So what to do with this years nano? Well I don’t want to work on this book again, and I don’t want to try and write a new novel as I am currently very involved in this one. So I am going to be doing a little cheat and this year I will be writing a series of short stories. I have a few ideas queued up to get me started, and then I am just going to do some more of that wild writing and see what comes of it. If I can come out of November with a couple of drafts that I can work into something more finished it will have been okay. And I just really like joining in with nanowrimo. I don’t have much of a writing community, I have been meaning to try and join a writers group for ages but never seem to get around to it. Nano makes me feel like I’m in the thick of it with everyone else. So that’s what I’ll be doing, but I also won’t be too worried about the daily or monthly word count. If I fall a bit short, that’s okay, because some days just sitting at my computer and writing my 600 words feels like a real achievement.

In other news, I have a new short story up at The Dime Show Review called A Stranger in Your World. Go check it out, and while you’re there, have a look around. I really like this journal. They have some great shorts, as well as audio, and ten word stories typed on vintage typewriters, which I absolutely adore. They are gorgeous little things.

Bad Dreams by Tessa Hadley

This week I read Bad Dreams, Tessa Hadley’s short story collection. I have been reading an awful lot of short stories lately, partly because I went on a literary journal buying spree a while ago and they have been slowly arriving in the post. But I bought Bad Dreams because Tessa Hadley judged The Bridport Prize in 2016 so I figured since she read my story I should take a look at hers too.

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I thought Bad Dreams was absolutely brilliant. That’s why I’m writing about it here. (I don’t blog about books I don’t like, I tend to just put them away and move on.) The stories are made up of the most mundane ingredients that slowly come together to make something greater. All of her stories have a kind of airy triviality about the events and the characters, how small their lives are, how inconsequential it all seems, but then by the end of the story those trivial details have transcended and become bigger and more significant. I absolutely love how she does this. This is what realism can do so well. Taking all this stuff that is boringly familiar on the surface and contextualising it so that it seems almost magical.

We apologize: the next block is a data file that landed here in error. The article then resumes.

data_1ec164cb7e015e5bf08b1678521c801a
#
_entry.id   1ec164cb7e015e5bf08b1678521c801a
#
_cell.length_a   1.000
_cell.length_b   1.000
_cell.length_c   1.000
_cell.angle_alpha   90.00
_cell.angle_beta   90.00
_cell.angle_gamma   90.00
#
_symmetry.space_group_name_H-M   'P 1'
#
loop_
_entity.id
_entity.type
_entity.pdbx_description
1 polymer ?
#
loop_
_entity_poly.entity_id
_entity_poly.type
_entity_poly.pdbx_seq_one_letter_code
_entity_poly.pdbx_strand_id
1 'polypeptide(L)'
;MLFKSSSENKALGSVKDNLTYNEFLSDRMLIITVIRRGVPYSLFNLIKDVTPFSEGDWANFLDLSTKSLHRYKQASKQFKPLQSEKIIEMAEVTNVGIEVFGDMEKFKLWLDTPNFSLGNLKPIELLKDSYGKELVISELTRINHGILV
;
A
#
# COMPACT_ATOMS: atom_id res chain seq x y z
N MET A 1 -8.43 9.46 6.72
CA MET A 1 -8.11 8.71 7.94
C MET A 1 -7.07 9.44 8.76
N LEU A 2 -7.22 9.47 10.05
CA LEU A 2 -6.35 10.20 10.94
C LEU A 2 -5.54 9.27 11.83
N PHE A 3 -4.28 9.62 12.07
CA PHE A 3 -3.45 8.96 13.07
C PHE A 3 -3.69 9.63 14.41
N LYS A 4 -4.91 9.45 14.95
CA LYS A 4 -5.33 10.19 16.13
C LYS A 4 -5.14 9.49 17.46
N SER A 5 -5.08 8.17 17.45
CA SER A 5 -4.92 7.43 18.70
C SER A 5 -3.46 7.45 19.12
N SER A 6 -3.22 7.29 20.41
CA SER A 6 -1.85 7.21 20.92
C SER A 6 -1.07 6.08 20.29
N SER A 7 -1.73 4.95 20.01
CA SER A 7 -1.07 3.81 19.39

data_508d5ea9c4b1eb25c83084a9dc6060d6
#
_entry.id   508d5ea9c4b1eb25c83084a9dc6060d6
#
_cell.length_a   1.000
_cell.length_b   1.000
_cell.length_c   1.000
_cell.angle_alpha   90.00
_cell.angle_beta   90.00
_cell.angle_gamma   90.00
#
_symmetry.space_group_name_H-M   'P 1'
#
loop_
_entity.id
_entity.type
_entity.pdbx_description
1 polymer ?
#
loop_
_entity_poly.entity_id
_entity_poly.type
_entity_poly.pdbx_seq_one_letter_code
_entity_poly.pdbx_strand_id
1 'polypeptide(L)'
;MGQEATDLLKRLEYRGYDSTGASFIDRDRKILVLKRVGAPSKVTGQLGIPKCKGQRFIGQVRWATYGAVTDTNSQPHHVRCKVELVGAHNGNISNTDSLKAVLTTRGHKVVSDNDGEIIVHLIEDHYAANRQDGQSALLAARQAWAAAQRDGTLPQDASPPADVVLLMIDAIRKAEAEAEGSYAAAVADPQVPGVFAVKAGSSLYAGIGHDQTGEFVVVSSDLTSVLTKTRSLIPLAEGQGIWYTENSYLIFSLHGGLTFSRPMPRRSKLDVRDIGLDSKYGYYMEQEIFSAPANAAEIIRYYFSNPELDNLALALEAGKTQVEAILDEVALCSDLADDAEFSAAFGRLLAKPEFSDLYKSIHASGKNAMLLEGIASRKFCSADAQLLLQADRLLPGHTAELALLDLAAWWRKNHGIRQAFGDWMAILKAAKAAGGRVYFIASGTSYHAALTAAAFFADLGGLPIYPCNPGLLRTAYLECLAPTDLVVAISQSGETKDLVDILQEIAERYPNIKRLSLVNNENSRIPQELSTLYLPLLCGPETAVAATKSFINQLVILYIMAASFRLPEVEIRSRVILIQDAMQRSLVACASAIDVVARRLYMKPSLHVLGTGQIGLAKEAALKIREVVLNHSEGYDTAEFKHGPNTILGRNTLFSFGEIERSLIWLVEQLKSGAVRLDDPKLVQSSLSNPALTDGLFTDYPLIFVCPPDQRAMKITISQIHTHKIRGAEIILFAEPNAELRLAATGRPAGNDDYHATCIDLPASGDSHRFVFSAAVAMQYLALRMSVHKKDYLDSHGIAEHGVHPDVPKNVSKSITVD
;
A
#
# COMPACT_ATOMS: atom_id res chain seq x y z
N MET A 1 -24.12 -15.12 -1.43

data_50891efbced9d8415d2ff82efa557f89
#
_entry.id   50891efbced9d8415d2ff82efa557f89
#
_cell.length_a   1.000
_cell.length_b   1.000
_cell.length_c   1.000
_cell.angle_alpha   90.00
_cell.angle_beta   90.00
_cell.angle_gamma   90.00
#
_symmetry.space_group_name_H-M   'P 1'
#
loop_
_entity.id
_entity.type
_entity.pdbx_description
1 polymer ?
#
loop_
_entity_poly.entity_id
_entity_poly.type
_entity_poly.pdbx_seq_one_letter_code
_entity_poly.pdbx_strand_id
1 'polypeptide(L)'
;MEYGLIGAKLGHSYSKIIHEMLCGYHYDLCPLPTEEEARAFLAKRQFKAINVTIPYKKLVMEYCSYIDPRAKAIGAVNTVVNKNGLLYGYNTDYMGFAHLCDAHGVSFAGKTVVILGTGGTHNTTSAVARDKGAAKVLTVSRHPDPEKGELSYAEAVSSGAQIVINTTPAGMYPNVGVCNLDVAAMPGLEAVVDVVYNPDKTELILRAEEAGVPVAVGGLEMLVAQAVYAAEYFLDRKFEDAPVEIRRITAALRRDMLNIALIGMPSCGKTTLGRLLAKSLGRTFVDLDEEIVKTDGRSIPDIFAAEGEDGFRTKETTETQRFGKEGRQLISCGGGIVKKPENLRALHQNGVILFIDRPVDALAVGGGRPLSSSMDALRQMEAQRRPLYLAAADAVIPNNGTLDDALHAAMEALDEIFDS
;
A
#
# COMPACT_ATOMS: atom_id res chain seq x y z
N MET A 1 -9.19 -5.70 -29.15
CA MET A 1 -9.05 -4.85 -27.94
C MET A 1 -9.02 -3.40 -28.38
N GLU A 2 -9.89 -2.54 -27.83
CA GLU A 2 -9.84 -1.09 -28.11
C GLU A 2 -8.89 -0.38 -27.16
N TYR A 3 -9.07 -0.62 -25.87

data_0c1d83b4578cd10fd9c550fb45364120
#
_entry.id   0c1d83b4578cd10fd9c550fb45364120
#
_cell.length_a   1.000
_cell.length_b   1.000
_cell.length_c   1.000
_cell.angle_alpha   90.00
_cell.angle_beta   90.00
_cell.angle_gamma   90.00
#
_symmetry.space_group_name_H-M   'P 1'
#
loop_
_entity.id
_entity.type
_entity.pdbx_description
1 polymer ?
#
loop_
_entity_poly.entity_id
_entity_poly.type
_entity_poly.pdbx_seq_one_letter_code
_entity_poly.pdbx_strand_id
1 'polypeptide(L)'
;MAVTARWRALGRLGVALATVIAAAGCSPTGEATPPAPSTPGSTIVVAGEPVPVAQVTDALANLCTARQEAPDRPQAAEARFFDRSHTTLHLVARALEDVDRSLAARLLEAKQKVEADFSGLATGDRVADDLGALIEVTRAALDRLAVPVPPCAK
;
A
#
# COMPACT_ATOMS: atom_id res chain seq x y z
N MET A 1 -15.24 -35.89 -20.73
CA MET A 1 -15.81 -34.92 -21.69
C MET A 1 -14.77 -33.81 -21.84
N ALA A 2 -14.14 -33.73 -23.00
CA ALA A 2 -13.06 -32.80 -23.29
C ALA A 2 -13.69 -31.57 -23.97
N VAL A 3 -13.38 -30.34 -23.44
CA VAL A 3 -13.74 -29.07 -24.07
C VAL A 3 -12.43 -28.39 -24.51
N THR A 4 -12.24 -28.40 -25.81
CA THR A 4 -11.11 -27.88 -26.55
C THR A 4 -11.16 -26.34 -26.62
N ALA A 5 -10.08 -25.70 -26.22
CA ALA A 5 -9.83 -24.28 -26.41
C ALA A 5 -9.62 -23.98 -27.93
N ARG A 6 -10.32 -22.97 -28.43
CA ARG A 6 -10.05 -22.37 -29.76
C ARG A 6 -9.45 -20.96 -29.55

A couple of the stories really stood out for me. Her Share of Sorrow is about a young girl who discovers reading, and then writing, and sets herself to writing a novel. Her family discover the novel and make fun of it a little, and so, crushed by this, she retreats and finishes it in secret. See how small that story sounds? But it evokes the private thrill of writing so perfectly that it almost has a transcendent quality.

But by far the best, for me anyway, was Silk Brocade. As soon as I finished reading it I instantly read the final few pages again. It is about two dressmakers who are hired to make a wedding dress for an old acquaintance. It about loss and change and drift and reunion in a most unexpected way. As much as I want to describe the clever, heart-breaking ending, what I think you should really do is try and read it for yourself. If you like that kind of thing. I think it is one of the best short stories I have ever read.

I enjoyed this collection of shorts so much I am certain to try one of her novels later. If I can ever make it through the mountain of short stories that I have recently acquired – made more difficult by the fact the Jeffrey Eugenides new short story collection Fresh Complaint came out recently, as well as the 50th issue of McSweeney’s Quarterly Concern, which is particularly lavish, even by their high standards. Here, look at it. Who can resist this?

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Kazuo Ishiguro Wins Nobel

So Kazuo Ishiguro won this years Nobel prize for literature. I don’t usually follow the Nobel prize particularly closely, other than the annual will he/won’t he speculation that Murakami brings, but seeing that Ishiguro had won really made me smile. I’ve only read two of his books, The Remains of the Day and Nocturnes, but I have to say that The Remains of the Day is a truly astonishing novel.

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I wonder what someone does after they win a Nobel prize? Do they just try and get on with their day? Do they go and potter in the garden and then pop to the supermarket? Do they just spend a week staring out of the window?